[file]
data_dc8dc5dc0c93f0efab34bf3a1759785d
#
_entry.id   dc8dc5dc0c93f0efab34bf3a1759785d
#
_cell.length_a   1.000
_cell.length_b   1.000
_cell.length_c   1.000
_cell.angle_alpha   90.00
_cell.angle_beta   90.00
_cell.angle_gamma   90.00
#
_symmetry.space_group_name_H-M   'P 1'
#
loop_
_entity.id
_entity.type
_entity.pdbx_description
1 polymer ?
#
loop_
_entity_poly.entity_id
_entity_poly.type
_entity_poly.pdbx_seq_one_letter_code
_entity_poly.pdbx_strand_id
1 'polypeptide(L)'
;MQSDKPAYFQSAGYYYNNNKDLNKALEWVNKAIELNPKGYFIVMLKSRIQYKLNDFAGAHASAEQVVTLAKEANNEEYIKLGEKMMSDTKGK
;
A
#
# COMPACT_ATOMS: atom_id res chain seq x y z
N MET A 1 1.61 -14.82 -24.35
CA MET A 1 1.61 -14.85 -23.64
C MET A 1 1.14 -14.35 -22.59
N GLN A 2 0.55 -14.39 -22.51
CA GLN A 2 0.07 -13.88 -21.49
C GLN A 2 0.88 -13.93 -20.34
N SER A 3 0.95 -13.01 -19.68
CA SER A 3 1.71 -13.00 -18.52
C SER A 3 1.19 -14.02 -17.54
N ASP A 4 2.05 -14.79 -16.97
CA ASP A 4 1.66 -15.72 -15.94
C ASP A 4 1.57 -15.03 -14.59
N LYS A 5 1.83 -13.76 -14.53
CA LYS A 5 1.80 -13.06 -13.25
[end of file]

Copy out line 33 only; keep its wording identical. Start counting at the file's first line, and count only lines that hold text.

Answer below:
C MET A 1 1.14 -14.35 -22.59